Quotes About Dysfunctional Families

Quotes tagged as "dysfunctional-families" (showing 1-30 of 85)
Carrie Fisher
Karl Marx: "Religion is the opiate of the masses."

Carrie Fisher: "I did masses of opiates religiously.”
Carrie Fisher, Postcards from the Edge

Keri Hulme
“A family can be the bane of one's existence. A family can also be most of the meaning of one's existence. I don't know whether my family is bane or meaning, but they have surely gone away and left a large hole in my heart.”
Keri Hulme, The Bone People

Benjamin Alire Sáenz
“See, I think there are roads that lead us to each other. But in my family, there were no roads - just underground tunnels. I think we all got lost in those underground tunnels. No, not lost. We just lived there.”
Benjamin Alire Sáenz, Last Night I Sang to the Monster

Stefan Molyneux
“Awkward silences rule the world. People are so terrified of awkward silences that they will literally go to war rather than face an awkward silence.”
Stefan Molyneux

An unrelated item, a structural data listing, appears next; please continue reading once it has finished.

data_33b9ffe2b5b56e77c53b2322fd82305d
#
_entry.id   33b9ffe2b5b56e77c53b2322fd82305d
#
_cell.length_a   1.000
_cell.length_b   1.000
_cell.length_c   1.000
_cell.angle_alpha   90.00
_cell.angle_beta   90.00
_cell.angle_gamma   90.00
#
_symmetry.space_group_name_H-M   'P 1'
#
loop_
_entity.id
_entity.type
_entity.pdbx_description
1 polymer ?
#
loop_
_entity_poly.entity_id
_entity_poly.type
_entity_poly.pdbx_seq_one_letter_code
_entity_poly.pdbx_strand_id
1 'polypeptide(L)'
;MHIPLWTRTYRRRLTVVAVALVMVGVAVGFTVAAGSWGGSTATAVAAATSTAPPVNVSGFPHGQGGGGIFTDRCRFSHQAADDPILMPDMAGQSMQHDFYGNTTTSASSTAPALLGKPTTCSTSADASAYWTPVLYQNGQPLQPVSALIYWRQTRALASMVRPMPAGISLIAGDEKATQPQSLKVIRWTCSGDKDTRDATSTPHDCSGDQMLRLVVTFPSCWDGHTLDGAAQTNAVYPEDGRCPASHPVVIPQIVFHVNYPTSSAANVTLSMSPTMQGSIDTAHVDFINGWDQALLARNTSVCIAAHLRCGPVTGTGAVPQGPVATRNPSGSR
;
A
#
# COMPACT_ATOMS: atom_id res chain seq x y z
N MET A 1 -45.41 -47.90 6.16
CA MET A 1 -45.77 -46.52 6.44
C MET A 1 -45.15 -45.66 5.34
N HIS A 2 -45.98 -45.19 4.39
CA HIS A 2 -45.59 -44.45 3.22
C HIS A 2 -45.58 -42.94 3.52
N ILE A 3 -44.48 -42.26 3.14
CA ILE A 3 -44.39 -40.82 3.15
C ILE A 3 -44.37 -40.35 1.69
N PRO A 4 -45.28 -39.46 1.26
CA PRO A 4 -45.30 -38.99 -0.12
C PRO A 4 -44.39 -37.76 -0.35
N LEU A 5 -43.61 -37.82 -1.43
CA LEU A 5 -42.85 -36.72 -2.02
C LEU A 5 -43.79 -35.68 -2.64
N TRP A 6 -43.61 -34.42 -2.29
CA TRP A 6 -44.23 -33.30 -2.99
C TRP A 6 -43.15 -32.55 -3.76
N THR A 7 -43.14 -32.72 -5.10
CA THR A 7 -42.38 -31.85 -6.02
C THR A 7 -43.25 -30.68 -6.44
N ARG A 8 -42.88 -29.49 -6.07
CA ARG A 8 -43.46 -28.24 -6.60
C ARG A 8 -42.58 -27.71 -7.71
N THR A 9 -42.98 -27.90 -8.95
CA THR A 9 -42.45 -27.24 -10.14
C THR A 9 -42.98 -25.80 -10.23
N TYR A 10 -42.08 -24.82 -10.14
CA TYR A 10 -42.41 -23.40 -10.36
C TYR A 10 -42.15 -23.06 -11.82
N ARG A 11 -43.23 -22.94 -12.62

Erin Merryn
“Along with the trust issues, one of the hardest parts to deal with is the feeling of not being believed or supported, especially by your own grandparents and extended family. When I have been through so much pain and hurt and have to live with the scars every day, I get angry knowing that others think it is all made up or they brush it off because my cousin was a teenager. I was ten when I was first sexually abused by my cousin, and a majority of my relatives have taken the perpetrator's side. I have cried many times about everything and how my relatives gave no support or love to me as a kid when this all came out. Not one relative ever came up to that innocent little girl I was and said "I am sorry for what you went through" or "I am here for you." Instead they said hurtful things: "Oh he was young." "That is what kids do." "It is not like he was some older man you didn't know." Why does age make a difference? It is a sick way of thinking. Sexual abuse is sexual abuse. What is wrong with this picture? It brings tears to my eyes the way my relatives have reacted to this and cannot accept the truth. Denial is where they would rather stay.”
Erin Merryn, Living for Today: From Incest and Molestation to Fearlessness and Forgiveness

“Making amends is not only saying the words but also being willing to listen to how your behavior caused another’s pain, and then the really hard part…changing behavior.”
David W. Earle

Siobhan Davis